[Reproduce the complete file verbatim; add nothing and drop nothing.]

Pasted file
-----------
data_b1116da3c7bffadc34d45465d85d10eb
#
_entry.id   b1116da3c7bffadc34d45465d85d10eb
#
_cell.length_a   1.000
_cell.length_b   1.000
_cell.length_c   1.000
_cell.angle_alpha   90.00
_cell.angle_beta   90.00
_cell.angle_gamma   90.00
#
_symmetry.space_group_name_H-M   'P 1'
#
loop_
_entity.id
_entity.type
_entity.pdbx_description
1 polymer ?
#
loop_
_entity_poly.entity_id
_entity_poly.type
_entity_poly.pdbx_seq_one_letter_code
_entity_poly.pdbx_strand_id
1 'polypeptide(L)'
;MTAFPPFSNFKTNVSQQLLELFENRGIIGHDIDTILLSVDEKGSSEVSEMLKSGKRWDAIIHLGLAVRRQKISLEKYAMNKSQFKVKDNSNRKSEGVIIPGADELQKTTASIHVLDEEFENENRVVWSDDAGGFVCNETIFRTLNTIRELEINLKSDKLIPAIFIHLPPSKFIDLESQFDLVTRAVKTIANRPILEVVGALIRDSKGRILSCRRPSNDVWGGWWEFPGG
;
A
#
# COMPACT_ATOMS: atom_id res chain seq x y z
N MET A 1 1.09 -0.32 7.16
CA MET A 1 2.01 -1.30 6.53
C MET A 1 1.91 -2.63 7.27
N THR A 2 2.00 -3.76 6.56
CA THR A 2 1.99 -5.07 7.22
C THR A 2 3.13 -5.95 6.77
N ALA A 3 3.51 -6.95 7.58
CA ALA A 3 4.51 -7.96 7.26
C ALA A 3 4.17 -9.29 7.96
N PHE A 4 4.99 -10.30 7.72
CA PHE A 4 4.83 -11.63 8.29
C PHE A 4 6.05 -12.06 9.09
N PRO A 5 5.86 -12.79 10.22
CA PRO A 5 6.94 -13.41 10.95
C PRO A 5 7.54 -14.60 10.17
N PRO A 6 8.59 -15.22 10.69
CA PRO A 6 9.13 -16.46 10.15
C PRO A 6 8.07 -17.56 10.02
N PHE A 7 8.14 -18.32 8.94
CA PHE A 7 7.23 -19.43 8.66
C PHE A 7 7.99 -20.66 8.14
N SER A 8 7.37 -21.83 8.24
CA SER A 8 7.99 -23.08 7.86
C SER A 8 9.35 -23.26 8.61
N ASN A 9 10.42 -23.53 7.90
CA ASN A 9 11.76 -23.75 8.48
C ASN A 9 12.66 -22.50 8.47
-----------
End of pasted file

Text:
data_b1116da3c7bffadc34d45465d85d10eb
#
_entry.id   b1116da3c7bffadc34d45465d85d10eb
#
_cell.length_a   1.000
_cell.length_b   1.000
_cell.length_c   1.000
_cell.angle_alpha   90.00
_cell.angle_beta   90.00
_cell.angle_gamma   90.00
#
_symmetry.space_group_name_H-M   'P 1'
#
loop_
_entity.id
_entity.type
_entity.pdbx_description
1 polymer ?
#
loop_
_entity_poly.entity_id
_entity_poly.type
_entity_poly.pdbx_seq_one_letter_code
_entity_poly.pdbx_strand_id
1 'polypeptide(L)'
;MTAFPPFSNFKTNVSQQLLELFENRGIIGHDIDTILLSVDEKGSSEVSEMLKSGKRWDAIIHLGLAVRRQKISLEKYAMNKSQFKVKDNSNRKSEGVIIPGADELQKTTASIHVLDEEFENENRVVWSDDAGGFVCNETIFRTLNTIRELEINLKSDKLIPAIFIHLPPSKFIDLESQFDLVTRAVKTIANRPILEVVGALIRDSKGRILSCRRPSNDVWGGWWEFPGG
;
A
#
# COMPACT_ATOMS: atom_id res chain seq x y z
N MET A 1 1.09 -0.32 7.16
CA MET A 1 2.01 -1.30 6.53
C MET A 1 1.91 -2.63 7.27
N THR A 2 2.00 -3.76 6.56
CA THR A 2 1.99 -5.07 7.22
C THR A 2 3.13 -5.95 6.77
N ALA A 3 3.51 -6.95 7.58
CA ALA A 3 4.51 -7.96 7.26
C ALA A 3 4.17 -9.29 7.96
N PHE A 4 4.99 -10.30 7.72
CA PHE A 4 4.83 -11.63 8.29
C PHE A 4 6.05 -12.06 9.09
N PRO A 5 5.86 -12.79 10.22
CA PRO A 5 6.94 -13.41 10.95
C PRO A 5 7.54 -14.60 10.17
N PRO A 6 8.59 -15.22 10.69
CA PRO A 6 9.13 -16.46 10.15
C PRO A 6 8.07 -17.56 10.02
N PHE A 7 8.14 -18.32 8.94
CA PHE A 7 7.23 -19.43 8.66
C PHE A 7 7.99 -20.66 8.14
N SER A 8 7.37 -21.83 8.24
CA SER A 8 7.99 -23.08 7.86
C SER A 8 9.35 -23.26 8.61
N ASN A 9 10.42 -23.53 7.90
CA ASN A 9 11.76 -23.75 8.48
C ASN A 9 12.66 -22.50 8.47